Have you ever been driving your car, and you noticed a rattle in the engine? You aren’t sure what it is at first, but it doesn’t seem to be that big of a deal, and it isn’t affecting the rest of the car, so you keep driving. But then it seems like everything falls apart at once. Because your car is not a series of unconnected systems; it’s a single whole. If one thing experiences a problem, that can be a domino that tips over, starting a long and unfortunate chain of events.
Your body is like that, as well. Something going wrong in one part of your body, even if it doesn’t seem like a big deal, can affect every other part of you. This is particularly true if you’re having problems with your oral health, since what goes on in your mouth can have some pretty far-reaching consequences.
6 Ways Oral Health Affects Your Overall Health
#1: Gum Inflammation Linked to Cardiovascular Disease
According to Greenville Online, if your body is busy fighting battles in your mouth, that could lead to an uptick in your risk for cardiovascular disease. Heart disease, clogged arteries, and even the risk of a stroke are affected by a lot of things, from your diet to your exercise regimen, but if you’re constantly pulling nutrients and fresh blood to your gums to fight against infection, that means there are fewer resources to go around.
#2: Diabetes and Gum Disease Go Hand-in-Hand
Diabetes is on the rise, and it’s been linked to everything from a higher consumption of sugar, to a larger, more overweight population. However, gum disease may also be linked to diabetes. People with gum disease have a harder time regulating their blood sugar levels, and that can be what opens the door for diabetes.
#3: Osteoporosis Can Start With Your Teeth
Tooth loss isn’t considered a big deal to most of us. Unless it’s a tooth right in front, we can stand to part with one or two of the back row, if it means the problem teeth go away. However, a loss of teeth, and of the periodontal bone in general, can be a contributing factor to osteoporosis. This isn’t just for older people, either, even though osteoporosis is typically thought of as a disease that primarily affects senior citizens.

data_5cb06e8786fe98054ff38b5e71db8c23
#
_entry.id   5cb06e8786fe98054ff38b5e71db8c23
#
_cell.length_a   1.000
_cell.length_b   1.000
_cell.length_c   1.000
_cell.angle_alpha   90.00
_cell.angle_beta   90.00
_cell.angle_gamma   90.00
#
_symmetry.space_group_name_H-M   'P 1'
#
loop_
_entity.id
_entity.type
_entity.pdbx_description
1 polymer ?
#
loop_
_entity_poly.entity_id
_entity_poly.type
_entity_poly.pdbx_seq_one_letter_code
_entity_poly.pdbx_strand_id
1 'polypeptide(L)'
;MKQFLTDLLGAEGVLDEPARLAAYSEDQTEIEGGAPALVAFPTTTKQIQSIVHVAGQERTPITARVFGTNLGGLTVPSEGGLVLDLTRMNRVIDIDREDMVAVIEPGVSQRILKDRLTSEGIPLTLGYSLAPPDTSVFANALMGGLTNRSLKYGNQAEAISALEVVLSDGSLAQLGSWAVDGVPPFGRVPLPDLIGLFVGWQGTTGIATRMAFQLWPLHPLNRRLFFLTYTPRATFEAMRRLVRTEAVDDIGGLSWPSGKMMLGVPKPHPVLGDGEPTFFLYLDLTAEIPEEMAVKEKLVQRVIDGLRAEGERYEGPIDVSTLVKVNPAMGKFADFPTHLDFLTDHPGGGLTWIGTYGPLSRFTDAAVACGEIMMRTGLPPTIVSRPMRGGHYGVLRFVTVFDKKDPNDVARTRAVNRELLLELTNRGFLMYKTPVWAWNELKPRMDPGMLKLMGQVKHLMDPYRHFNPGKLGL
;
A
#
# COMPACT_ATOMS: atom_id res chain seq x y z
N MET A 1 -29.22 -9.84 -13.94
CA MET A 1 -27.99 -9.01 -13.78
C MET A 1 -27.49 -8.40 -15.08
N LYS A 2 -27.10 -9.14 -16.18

#4: An Early Warning For Alzheimer’s Disease
Alzheimer’s disease is another of those conditions we tend to associate with senior citizens. However, there’s no written rule that says you have to be a certain age to have this disease. If the conditions are right (or wrong, depending on your point of view), then this disease can manifest. One of the signs that has been linked to Alzheimer’s disease is tooth loss before the age of 35. So while it isn’t a cause-and-effect relationship, there is a certain amount of correlation that has made a loss of teeth something that can’t be ignored.
#5: Periodontitis and Premature Birth
Babies are a lot like cakes; you need to make sure they have all the proper ingredients, and enough time to fully develop. Premature birth is a huge risk for a baby, and it’s a risk that can be increased by poor oral health. Periodontitis, in particular, is a condition that’s been linked to premature births, and all of the complications and problems that come along with it.
#6: Infections of All Shapes and Sizes
Your body is armored and policed in order to keep out infections. However, any chink in that armor is going to provide a way in for unwanted things. Poor oral health can turn your mouth into a wide-open doorway for infections, and if your body is busy trying to fight off a war with gum disease, or tooth decay, it won’t have the resources to stop other infections using that as an entry point to your body.